So, I try to follow that suggestions I have been given. I write a gratitude list most days, whether I am feeling grateful or not. Although on the days I’m hating everyone and everything I might write my gratitude list with a couple of f-bombs thrown in. Ironically even on those days the lists help me. They change my perspective.
I will put this out there. There is a time and a place for a temper tantrum, I have them I admit it. Guilty as charged. My therapist actually encouraged me. She said just one requirement-- put a time limit of 15 minutes. You have to process those intense emotions. You can’t spiritually bypass them. What I mean by that is you can’t just tell yourself you are not able to feel those feelings because you want to hold onto your spiritual beliefs.
Sometimes you need to vent and it is nice to have someone just listen they don’t have to offer advice or solutions just be present. It is important that they also know when this venting turns into playing the victim and call you on that.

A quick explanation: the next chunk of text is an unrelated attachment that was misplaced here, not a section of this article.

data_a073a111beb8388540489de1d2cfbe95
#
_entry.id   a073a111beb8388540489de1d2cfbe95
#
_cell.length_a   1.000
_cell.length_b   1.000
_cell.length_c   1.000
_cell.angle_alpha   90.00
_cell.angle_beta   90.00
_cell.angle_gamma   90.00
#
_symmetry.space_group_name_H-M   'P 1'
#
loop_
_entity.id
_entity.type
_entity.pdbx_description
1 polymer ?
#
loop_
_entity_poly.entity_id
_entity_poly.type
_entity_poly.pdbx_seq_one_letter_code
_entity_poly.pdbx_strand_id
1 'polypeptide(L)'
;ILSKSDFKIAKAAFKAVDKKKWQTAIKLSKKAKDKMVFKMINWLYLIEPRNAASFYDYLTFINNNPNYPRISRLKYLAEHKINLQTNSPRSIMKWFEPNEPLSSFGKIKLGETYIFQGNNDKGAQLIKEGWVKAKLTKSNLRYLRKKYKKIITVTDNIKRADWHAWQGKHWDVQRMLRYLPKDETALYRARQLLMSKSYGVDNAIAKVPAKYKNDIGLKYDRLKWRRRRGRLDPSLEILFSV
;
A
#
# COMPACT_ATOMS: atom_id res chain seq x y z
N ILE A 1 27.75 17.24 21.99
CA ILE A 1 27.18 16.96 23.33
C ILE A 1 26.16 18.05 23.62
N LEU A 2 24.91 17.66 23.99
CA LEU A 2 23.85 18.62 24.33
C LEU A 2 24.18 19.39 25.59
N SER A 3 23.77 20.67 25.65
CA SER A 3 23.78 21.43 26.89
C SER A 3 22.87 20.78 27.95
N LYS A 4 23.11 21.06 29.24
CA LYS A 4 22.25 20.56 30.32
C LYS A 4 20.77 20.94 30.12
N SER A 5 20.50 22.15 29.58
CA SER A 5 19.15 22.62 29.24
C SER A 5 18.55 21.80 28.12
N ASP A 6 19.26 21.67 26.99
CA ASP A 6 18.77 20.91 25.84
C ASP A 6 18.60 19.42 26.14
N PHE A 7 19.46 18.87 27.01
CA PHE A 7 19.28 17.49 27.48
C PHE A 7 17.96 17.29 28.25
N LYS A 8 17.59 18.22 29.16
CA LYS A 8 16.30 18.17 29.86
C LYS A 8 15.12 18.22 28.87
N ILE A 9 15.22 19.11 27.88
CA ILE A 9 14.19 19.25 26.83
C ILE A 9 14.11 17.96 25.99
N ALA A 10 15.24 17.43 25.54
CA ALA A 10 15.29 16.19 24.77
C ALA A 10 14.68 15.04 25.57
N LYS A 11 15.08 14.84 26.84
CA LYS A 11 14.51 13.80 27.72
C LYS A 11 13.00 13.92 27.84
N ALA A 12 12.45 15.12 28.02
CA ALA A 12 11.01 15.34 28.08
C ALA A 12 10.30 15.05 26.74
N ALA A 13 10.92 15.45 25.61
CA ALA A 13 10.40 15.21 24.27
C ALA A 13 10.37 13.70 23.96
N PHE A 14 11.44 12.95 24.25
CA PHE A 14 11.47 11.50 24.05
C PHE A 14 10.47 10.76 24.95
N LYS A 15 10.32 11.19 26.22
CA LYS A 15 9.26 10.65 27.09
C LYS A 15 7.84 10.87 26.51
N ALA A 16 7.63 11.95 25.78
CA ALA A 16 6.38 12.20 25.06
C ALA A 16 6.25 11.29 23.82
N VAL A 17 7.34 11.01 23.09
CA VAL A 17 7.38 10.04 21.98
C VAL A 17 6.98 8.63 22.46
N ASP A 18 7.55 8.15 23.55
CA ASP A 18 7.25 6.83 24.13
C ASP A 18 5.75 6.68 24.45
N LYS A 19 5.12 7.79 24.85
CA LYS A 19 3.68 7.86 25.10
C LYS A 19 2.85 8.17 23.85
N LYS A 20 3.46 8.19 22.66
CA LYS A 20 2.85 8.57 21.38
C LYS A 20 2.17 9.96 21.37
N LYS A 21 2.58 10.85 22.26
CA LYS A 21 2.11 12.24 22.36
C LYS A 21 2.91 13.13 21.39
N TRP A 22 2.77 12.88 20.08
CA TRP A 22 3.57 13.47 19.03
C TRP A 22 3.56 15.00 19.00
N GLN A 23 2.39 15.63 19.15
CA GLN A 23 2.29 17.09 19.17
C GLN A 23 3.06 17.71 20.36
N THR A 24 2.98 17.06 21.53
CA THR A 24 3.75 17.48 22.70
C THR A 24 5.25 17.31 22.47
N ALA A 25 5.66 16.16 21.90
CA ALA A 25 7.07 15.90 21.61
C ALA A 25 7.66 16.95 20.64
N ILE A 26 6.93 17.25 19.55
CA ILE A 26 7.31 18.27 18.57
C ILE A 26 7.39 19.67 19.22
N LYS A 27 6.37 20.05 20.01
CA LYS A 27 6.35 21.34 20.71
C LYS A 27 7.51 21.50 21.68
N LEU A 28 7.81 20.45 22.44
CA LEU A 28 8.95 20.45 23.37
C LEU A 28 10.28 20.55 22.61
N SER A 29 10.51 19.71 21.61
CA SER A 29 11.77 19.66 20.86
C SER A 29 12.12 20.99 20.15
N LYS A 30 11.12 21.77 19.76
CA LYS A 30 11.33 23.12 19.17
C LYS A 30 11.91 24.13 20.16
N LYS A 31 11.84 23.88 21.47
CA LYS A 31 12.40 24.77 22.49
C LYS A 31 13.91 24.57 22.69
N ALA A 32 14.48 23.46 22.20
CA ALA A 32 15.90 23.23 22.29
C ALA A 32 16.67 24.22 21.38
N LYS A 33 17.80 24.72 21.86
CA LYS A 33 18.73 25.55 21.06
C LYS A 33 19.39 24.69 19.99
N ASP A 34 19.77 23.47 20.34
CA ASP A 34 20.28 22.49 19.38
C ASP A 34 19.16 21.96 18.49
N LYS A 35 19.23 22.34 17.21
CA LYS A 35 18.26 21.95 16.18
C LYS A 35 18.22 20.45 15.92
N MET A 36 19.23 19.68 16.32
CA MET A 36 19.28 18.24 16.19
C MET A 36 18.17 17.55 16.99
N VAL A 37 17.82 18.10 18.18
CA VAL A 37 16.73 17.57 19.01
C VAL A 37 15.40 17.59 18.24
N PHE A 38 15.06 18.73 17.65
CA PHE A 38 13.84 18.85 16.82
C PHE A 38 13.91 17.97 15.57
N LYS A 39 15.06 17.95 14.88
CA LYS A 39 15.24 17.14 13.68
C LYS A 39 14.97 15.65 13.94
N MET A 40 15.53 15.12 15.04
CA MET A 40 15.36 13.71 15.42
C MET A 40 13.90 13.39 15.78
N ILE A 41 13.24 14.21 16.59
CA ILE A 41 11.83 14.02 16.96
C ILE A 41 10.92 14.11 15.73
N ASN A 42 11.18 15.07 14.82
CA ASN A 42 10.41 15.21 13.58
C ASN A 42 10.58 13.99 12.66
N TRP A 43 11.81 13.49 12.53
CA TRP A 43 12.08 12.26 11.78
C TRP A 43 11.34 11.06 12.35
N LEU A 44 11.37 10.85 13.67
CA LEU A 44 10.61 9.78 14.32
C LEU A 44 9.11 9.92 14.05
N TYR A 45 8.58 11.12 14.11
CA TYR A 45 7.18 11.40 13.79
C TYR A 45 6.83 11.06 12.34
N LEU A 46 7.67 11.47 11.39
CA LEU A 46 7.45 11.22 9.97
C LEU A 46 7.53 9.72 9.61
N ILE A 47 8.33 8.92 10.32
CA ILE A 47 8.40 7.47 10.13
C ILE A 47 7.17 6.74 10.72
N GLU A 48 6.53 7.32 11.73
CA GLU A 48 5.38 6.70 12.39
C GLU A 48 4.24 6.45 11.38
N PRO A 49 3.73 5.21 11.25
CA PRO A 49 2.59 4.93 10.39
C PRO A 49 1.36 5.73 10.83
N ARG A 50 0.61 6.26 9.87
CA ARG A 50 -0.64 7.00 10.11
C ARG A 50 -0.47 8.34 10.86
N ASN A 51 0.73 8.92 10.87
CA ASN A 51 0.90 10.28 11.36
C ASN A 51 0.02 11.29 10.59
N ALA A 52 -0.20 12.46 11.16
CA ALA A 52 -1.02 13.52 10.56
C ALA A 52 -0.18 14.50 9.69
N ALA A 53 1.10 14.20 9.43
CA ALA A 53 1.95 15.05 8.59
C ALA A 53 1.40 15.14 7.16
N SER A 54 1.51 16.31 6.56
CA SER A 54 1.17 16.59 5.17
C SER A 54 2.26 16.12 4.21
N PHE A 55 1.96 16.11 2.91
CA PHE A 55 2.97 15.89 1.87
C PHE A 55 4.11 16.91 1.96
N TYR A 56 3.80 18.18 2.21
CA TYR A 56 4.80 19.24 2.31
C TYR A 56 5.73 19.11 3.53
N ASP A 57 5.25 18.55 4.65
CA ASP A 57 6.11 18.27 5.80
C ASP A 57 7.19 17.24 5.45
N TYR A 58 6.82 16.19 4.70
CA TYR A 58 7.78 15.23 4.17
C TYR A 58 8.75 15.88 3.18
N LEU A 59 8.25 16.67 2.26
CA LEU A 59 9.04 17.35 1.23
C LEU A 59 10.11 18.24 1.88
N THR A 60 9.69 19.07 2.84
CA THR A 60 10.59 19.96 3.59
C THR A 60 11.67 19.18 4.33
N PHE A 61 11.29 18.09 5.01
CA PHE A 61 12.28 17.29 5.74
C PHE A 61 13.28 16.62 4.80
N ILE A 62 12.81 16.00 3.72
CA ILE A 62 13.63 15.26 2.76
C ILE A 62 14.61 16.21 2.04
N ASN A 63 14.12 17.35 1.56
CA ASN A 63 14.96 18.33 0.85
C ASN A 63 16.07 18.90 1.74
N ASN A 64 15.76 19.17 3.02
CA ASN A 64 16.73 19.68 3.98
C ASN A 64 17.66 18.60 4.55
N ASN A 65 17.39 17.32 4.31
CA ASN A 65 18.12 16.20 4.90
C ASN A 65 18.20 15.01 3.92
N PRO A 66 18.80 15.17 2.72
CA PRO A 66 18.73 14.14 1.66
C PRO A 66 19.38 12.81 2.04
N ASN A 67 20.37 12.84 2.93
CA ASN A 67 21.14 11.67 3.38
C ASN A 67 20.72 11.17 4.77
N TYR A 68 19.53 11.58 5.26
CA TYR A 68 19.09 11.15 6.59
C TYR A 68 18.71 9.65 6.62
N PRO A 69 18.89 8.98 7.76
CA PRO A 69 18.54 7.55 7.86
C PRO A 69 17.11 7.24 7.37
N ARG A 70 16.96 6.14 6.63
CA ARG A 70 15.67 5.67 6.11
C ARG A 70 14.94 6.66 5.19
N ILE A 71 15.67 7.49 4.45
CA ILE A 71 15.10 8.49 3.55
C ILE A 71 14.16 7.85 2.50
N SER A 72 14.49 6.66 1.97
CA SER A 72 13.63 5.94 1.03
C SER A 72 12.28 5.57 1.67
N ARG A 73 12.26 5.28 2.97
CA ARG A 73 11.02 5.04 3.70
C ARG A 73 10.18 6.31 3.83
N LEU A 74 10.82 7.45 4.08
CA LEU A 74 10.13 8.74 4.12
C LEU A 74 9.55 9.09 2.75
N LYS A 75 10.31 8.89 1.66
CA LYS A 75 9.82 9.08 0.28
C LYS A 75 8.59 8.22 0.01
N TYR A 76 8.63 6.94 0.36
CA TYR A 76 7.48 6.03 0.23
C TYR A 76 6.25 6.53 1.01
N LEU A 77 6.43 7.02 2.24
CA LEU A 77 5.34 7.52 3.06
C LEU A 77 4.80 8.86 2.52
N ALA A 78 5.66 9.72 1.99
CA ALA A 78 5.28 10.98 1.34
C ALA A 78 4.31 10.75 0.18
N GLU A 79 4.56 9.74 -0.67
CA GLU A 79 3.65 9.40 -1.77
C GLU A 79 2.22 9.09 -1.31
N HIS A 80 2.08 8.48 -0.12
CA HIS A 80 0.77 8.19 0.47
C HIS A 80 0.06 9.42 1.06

Going to a meeting never fails in changing my perspective when I’m stuck in feeling sorry for myself. I get to hear about someone else’s problem and I get to think about someone else for a minute. See the beauty of this program is that when we give of ourselves we receive a moment of relief. It’s exhausting to be stuck in your head and service work always gets me out. I have to say that in sobriety the best feeling I’ve had is when I help someone else. That is my high. When they say it is better to give than to receive I finally understand what they mean.
Rose Landes is passionate member of the recovery community. A rebel who found her cause, she uses blogging and social media to raise the awareness about the disease of addiction. She has visited all over North and South America. Single mom to two beautiful children she has learned parenting is without a doubt the most rewarding job in the world. Currently the Outreach Director at Stodzy Internet Marketing.